“I’m not trying to stress myself out.”
Zain felt his heart tighten at the misery in Seb’s voice. “Of course you’re not, habibi,” he said, pulling him off the barstool and into a hug. His back was rigid under Zain’s hands, even while he returned the embrace. “It’s your first gallery show. Stress is natural and unavoidable. We know how to manage its effects.”
“It’s just a stupid group show,” Seb muttered into his shoulder.
Zain laughed. “Don’t let Tara hear you call it that.”
“Antoine called it worse things the other day, right to her face. In French, of course, because he still thinks all us stupid Americans don’t understand a word of it, but I translated it for her after he left, and she didn’t get rid of him. He’s her biggest draw, so we have to put up with his pretentiousness.”
“Y’know, I’m kinda looking forward to meeting this Antoine. The way you describe him, I’m imagining a cross between Pepé Le Pew and the restaurant critic from Ratatouille.”
Seb drew away, but he was giggling now, so Zain let him go. “That’s pretty accurate.”
“Well now I’m really looking forward to it,” he said as he started back towards the studio. “Do your insulin, I’ll get the rest of the paintings loaded up. Oh, and I texted Tara to let her know we’re running behind and it’s my fault, so chill.”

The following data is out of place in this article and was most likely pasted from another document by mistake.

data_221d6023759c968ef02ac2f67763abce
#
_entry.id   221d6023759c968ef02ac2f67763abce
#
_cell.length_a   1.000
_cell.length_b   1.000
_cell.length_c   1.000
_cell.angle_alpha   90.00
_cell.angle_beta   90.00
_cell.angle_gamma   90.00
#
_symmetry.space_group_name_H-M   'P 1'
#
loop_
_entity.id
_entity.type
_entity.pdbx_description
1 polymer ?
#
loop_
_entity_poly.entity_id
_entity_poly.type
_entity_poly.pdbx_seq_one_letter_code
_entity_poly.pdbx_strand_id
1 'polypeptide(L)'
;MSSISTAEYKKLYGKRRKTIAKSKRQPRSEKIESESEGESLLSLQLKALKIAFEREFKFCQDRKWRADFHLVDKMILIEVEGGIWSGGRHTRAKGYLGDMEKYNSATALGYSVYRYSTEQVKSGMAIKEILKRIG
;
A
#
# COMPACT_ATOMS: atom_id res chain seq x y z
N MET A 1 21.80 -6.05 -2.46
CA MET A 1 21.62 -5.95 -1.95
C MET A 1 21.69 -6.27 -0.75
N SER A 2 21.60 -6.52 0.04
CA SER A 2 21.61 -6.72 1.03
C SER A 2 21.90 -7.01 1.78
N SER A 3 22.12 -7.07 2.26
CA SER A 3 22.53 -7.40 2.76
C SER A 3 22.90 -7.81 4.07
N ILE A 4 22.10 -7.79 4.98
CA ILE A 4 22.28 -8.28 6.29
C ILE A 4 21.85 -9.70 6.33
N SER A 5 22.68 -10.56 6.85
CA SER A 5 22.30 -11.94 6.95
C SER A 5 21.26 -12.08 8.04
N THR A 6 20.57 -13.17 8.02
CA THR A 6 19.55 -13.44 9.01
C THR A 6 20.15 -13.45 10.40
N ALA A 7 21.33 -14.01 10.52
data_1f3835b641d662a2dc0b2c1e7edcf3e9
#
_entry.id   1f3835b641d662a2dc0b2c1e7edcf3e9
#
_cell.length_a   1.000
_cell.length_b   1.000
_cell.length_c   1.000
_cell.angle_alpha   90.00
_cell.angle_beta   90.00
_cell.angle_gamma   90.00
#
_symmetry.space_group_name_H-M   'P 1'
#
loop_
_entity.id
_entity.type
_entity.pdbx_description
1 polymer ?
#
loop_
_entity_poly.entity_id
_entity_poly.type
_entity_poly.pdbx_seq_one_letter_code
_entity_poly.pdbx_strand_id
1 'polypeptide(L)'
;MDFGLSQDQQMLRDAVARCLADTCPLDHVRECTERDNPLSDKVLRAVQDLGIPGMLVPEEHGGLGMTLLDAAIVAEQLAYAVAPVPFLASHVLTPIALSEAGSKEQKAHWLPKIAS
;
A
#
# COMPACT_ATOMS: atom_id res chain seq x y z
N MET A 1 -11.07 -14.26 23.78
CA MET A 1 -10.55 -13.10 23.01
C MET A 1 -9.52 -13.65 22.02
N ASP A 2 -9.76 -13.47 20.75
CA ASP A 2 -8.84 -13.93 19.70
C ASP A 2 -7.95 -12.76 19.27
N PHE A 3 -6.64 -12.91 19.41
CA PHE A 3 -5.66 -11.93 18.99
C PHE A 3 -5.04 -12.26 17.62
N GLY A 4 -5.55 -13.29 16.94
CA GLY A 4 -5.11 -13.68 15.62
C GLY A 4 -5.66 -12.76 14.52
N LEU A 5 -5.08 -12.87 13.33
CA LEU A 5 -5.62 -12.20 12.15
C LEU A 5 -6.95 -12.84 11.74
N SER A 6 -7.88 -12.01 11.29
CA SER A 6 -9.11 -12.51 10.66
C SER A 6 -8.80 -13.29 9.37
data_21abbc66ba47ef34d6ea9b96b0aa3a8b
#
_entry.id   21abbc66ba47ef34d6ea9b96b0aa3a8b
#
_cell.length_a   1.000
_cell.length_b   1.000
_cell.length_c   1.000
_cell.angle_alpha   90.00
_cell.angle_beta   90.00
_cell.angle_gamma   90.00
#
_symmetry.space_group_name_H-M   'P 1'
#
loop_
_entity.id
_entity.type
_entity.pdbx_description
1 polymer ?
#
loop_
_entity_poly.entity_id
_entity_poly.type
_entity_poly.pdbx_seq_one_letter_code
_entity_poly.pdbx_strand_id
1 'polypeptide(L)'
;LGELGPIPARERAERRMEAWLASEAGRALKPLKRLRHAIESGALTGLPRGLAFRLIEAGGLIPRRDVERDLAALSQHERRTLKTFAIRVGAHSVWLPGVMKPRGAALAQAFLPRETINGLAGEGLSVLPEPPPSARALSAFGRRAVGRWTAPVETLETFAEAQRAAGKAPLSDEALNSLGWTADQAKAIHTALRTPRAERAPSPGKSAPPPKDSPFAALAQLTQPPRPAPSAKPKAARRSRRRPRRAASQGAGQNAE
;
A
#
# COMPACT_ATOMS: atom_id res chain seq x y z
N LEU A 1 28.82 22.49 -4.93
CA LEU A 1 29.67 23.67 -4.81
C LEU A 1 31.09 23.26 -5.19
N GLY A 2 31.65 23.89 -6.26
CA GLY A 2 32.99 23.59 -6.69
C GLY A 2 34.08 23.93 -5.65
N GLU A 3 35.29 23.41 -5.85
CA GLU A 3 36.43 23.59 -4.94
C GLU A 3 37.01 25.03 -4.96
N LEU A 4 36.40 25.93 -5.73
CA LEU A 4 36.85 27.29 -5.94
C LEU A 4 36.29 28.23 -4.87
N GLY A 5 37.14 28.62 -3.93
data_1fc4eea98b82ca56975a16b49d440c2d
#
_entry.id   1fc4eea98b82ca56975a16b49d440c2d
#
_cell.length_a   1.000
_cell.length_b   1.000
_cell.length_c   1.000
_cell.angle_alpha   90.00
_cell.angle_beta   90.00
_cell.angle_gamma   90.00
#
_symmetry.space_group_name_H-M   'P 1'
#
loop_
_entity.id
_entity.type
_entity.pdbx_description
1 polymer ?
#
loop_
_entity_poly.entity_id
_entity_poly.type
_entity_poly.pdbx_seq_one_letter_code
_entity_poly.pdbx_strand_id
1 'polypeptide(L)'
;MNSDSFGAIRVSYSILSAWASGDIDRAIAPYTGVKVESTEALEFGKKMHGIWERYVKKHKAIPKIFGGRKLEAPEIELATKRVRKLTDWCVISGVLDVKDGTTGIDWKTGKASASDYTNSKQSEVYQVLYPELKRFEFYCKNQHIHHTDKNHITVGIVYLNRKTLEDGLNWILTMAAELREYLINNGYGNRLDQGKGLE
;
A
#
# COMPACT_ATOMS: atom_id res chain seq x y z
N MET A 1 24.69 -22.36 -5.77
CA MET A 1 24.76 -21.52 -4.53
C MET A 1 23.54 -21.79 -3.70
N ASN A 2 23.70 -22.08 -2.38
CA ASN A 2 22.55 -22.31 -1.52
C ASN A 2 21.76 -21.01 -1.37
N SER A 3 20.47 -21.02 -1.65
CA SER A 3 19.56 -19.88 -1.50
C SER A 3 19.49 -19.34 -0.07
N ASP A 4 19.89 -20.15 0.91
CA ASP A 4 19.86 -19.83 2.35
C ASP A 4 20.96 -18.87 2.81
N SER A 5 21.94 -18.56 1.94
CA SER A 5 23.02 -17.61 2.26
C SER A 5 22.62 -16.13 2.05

It’s easy for him, possibly the chillest person on the planet, to say that, Seb thought. He finished the injection, double-checked that he had all his supplies in his messenger bag, and was just reaching for his keys off the hook by the front door when Zain reappeared over his shoulder and got to them first.
“I’m driving,” he said.
Seb whirled around and glared at him. “It’s my car.”
“I know.” He held the door open and nodded at Seb to go through while he tossed the keys into the air and caught them with his other hand. Grabbing them back would only make them more late, Seb knew, yet he still struggled with the impulse for a few seconds before pulling a face and striding off to the car. Zain followed him, voice laced with amusement. “That was a new one. Do it again, I want to take a picture.”
He refused to dignify that with a response.
“We probably would’ve missed rush hour if you’d let me drive,” he said later, as they crept forward another few feet in the traffic jam.
“Probably, considering you’d’ve gone 80 miles an hour the whole way,” Zain agreed easily.
Seb’s phone chirped. He pulled it out of his pocket and read the message. “Tara wants to know where I am.”
“Tell her ten minutes, tops.”
Yeah, right. He tacked another five minutes on to the estimate in his response, feeling that was optimistic. Damn Honolulu traffic.